Dress Code and Related Employee Appearance Issues

June/July 2014, Vol 2, No 3 - Inside Business
Robert D. Orzechowski, MBA, SPHR

One of the challenges for human resources is how best to align policies regarding appearance, grooming, and hygiene with business necessity, safety, legal compliance, and reasonable accommodation. This includes retail pharmacies as well as retail headquarters operations. The following are substantive aspects of dress and appearance policies that should be considered when employers communicate their expectations to employees.

Policies should be clearly written, and each policy should include a purpose, summary, and scope (eg, who is covered by it, specific departments, and eligibility), as well as relevant definitions and the actual policy narrative. This last part should include the basic course of action or general approach designed to achieve the results desired. Finally, these policies should direct employees to seek management’s guidance or approval if the appropriateness of any specific course of action or employee decision may be in question. In many cases, if a compromise cannot be easily agreed upon, management should reserve the right to send an employee home to correct a policy violation before returning to work.

Policies covering these issues are generally accepted as the province of the employer, such as chain headquarters or independent pharmacy owners, who develop the policies in compliance with state and federal regulations. Exceptions may exist within public sector entities or when employees are covered by a collective bargaining agreement.

Business necessity should be the driving force when developing policies on dress code guidelines, to maintain a professional appearance for patients who consult with pharmacists for example, and behind the counter, for the safety of the employees. This standard can range from safety (no open-toed shoes) to comfort (shorts for delivery personnel in hot weather) and company branding (ie, uniforms or formal business attire and a clean, professional image).

Dress codes may also be set to help patients easily identify pharmacists, physician assistants, and/or nurse practitioners from other employees. For example, retail pharmacists and pharmacy managers may wear a white jacket or lab coat, while pharmacy technicians and clerks may wear a burgundy or light blue jacket. This distinction can help patients better identify pharmacists behind the counter, or healthcare providers in the retail clinic.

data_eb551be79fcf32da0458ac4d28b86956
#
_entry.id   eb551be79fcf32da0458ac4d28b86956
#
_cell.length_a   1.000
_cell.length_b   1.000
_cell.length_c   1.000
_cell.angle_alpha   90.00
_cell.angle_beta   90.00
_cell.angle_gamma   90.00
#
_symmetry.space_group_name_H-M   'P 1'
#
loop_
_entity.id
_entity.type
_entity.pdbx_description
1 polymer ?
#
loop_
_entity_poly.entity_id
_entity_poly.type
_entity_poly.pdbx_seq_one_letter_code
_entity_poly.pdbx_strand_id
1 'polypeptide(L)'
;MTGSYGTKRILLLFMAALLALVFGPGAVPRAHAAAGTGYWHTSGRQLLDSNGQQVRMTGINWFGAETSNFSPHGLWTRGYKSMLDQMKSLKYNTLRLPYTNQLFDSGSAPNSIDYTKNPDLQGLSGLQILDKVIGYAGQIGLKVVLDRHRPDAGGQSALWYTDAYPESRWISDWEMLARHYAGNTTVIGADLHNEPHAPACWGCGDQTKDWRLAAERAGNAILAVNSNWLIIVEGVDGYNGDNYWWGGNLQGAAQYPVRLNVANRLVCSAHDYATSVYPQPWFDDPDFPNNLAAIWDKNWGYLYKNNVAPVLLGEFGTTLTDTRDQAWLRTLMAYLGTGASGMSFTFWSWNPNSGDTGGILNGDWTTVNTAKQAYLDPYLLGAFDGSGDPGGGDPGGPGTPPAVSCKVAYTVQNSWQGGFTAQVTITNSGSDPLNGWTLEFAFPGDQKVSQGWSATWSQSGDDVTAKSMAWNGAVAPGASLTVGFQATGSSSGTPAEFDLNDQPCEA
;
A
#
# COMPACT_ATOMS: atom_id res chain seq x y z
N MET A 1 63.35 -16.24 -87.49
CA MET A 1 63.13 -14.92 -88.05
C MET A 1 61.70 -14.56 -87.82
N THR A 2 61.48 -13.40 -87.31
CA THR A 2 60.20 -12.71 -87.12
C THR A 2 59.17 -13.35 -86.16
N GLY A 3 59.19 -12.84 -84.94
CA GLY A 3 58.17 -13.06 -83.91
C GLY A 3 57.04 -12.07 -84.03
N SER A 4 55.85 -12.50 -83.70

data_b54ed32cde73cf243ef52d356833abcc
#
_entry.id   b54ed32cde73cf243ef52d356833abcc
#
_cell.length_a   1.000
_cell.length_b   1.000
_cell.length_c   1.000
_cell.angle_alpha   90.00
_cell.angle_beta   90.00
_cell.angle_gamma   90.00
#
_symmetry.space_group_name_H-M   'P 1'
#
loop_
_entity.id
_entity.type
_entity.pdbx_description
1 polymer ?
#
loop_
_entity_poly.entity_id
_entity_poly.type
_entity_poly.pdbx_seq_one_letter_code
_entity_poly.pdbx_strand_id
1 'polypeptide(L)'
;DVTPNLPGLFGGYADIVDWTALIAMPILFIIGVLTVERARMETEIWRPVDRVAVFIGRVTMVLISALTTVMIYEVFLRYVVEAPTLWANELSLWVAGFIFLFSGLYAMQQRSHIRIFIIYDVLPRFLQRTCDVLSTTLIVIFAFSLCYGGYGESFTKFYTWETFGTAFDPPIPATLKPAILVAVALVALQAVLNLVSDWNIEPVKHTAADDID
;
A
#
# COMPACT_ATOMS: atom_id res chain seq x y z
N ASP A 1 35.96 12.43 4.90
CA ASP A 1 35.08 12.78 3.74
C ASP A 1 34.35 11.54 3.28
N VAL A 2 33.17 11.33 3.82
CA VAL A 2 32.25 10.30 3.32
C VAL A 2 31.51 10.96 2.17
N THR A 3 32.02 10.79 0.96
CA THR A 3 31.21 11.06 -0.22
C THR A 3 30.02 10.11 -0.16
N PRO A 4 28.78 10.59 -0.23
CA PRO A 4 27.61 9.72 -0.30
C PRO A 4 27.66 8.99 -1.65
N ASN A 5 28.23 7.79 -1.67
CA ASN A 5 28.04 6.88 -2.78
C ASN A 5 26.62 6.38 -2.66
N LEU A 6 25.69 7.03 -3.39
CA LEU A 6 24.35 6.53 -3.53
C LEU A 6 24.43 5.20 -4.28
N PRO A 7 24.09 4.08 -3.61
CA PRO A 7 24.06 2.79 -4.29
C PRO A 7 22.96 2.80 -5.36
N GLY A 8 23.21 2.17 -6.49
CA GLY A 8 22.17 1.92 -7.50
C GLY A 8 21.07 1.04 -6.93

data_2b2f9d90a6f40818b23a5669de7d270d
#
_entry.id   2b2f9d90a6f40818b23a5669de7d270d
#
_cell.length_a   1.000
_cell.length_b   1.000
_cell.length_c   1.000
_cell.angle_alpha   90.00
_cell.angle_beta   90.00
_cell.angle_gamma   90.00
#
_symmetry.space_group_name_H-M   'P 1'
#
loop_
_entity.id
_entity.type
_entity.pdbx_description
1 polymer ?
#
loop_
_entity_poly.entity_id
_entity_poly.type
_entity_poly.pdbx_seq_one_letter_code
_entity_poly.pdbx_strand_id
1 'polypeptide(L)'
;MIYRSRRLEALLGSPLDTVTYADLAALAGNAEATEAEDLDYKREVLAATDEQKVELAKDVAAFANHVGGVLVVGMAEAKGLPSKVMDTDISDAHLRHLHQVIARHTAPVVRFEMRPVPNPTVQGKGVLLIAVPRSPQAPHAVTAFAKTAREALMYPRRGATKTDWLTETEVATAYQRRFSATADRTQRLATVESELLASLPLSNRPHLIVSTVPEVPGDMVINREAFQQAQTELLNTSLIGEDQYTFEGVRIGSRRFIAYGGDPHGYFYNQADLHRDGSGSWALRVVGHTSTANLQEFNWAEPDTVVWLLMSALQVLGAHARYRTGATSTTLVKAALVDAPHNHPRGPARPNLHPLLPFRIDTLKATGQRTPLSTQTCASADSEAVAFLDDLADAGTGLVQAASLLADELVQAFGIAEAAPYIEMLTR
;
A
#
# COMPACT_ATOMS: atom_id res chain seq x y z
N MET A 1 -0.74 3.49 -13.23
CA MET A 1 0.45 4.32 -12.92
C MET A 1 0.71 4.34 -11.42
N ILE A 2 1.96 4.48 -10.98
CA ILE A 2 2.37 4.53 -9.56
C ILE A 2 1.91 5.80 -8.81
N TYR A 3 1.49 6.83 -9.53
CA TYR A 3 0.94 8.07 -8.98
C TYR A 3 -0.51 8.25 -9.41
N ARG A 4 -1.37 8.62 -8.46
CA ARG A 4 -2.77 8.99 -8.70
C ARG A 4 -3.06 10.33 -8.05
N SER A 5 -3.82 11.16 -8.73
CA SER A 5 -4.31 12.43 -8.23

Other settings, such as retail chain headquarters, may not require a uniform and have more flexible dress code, such as dressing for the day ahead,1 which is based on your schedule for the next day, from business attire such as a suit or a dress, or dressy jeans and a blazer on more casual days. Dress code policies reinforce company culture and values, and each job description should include clear and valid requirements for a particular dress and grooming standard.

Closely related issues include responding to employee requests for accommodation for health or religious reasons, or for reasons related to other factors that place the employee in a protected class. One large supermarket pharmacy chain has their grooming and dress code guidelines readily available online.2 Standards provided may include headwear, jewelry, hair placement or length, and allergic reactions to certain materials.

Policies must also strive for fair treatment of all races, both sexes, and any employee in a protected class; policies cannot be unnecessarily burdensome for one sex or group. A more contemporary dimension includes the topics of sexual orientation and transgender employees. As with any accommodation, employers should make good faith efforts to identify and implement them. The exception, of course, is if the accommodation creates an undue hardship for the employer.

Personal grooming and hygiene are topics usually addressed in related policies. Topics should include standards of cleanliness, naturally occurring hair colors, hair length, absence of unpleasant body odor, use (or prohibition) of personal fragrances and other grooming products, visible body piercings, and body art. Human resources, as well as managers, such as pharmacy managers, must have the communication skills necessary to address real or potential violations with employees in a professional manner.

Many of today’s workforces are widely diverse, and companies may want to reexamine their appearance and grooming policies to accommodate this diversity. Employers should strive for a culture of respect, open communication, fair and reasonable treatment, and a genuine concern for employee safety and productivity. This is simply good business and sound management. Finally, all human resource policies should receive legal review on a regular basis.

1. Target headquarters team members dress for their day. Target. https://corporate.target.com/discover/article/headquarters-Target-team-members-dress-for-their-d. Accessed July 7, 2014.
2. Dress code and uniform policies. Safeway Inc. www.safewayemployeestore.com/dress_code.aspx. Accessed July 6, 2014.

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